Bitcoin offers a number of potential advantages over other types of currency. It is decentralized, by necessity digital, easily transacted, and more. On the other hand, though, the requirement that Bitcoin be tied with a digital footprint means that bitcoin accounts, or wallets, are perhaps as or more likely than standard types of bank accounts to be the recipients of hacking attempts. While there are numerous security measures in place to protect against this, hackers do manage to assume control over bitcoin wallets periodically. In the most recent series of hackings, evidence is rising to show that North Korean hackers may be behind the attack.

Attempt at Illegal Financing?

CoinTelegraph recently reported that evidence shows North Korea has hacked accounts worth more than $80,000. While this is a paltry sum compared to the total value of bitcoin available, it nonetheless reveals security weaknesses in the area.

The dollar value of a single bitcoin was pegged at $1,262 on April 24, according to data provided by website CoinDesk.com. The data show the value has increased more than 30% since the start of the year. The current supply of bitcoins mined numbers about 16,293,000.

Those who have pointed the finger at North Korean hackers expect that the motivation behind the attack may be illegal financing efforts for the cash-poor nation. The hackers seem to be targeting bigger and more lucrative accounts. For example, a report by the New York Times in 2016 revealed that North Korean hackers had attempted to infiltrate Polish banking systems.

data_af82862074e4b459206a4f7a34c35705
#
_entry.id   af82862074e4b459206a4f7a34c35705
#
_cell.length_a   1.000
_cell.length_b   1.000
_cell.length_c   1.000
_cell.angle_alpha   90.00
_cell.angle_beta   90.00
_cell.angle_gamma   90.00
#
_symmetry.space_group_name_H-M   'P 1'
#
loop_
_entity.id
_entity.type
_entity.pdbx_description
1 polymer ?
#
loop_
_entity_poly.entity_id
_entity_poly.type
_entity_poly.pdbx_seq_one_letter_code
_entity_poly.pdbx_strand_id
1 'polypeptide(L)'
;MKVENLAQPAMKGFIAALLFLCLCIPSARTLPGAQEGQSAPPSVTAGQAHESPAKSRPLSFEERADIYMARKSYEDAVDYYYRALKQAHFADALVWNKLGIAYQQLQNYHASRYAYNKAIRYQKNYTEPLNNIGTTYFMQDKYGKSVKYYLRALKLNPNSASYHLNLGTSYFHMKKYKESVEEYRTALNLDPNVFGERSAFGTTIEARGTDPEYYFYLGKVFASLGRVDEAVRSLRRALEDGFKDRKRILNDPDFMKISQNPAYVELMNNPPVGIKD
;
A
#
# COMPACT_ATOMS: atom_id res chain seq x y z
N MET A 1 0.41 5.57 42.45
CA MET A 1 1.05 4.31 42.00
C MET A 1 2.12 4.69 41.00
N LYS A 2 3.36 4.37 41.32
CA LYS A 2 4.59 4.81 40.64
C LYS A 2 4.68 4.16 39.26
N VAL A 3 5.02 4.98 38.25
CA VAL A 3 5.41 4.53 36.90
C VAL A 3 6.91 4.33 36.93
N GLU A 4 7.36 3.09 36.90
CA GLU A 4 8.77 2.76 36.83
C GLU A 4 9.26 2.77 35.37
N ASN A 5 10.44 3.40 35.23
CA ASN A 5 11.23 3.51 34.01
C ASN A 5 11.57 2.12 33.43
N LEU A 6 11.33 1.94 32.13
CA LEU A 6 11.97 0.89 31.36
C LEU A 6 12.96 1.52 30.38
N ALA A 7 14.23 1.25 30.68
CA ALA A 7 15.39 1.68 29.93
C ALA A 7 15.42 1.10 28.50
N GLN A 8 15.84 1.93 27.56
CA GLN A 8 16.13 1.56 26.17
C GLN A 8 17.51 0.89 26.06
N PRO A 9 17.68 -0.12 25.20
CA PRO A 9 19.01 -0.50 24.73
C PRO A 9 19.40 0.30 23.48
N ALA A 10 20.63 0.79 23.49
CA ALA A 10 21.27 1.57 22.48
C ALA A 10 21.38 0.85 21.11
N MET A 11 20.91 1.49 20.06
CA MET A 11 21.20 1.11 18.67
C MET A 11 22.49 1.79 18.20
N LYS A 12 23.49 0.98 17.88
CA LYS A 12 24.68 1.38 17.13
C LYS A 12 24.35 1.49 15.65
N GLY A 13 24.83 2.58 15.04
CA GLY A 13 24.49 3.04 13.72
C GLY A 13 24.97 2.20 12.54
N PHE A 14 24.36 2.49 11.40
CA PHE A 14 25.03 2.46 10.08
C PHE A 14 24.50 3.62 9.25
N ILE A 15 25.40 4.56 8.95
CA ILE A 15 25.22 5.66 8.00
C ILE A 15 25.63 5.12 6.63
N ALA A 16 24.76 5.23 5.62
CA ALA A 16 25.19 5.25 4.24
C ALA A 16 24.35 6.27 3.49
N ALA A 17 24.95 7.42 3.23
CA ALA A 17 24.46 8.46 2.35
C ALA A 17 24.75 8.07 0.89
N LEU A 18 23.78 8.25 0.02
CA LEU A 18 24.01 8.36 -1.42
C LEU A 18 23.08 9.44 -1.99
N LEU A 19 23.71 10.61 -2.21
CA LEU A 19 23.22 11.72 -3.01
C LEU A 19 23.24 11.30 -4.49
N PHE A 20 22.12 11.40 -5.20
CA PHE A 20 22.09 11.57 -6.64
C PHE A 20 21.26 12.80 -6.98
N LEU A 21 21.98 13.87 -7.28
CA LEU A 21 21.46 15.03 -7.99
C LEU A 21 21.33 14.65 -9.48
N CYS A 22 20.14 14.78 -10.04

Researchers tracking a digital trail became aware that those hackers were also making attempts on major targets including the European Central Bank and Bank of America.

Types of Hacking

While some hacks are intended to be disruptive, to introduce elements of chaos or to point out faults with existing systems, these attempts appear to be financially motivated. North Korea has seen its levels of incoming international support and aid fall in recent years as the government has continued to push for militarization and a developing nuclear program.

South Korean analysts have estimated that North Korean hacking teams may total nearly 2,000 individuals. The hacking collective likely employs hackers throughout Asia and in Europe. South Korea's Yonhap News Agency estimated that nearly $90,000 in Bitcoin was stolen by these hackers between 2013 and 2015.

Individuals can take several steps to make their bitcoin wallets more secure, according to CoinDesk.com, including encrypting it with a strong password, backing up the whole wallet in several different places, and using multi-signature transactions

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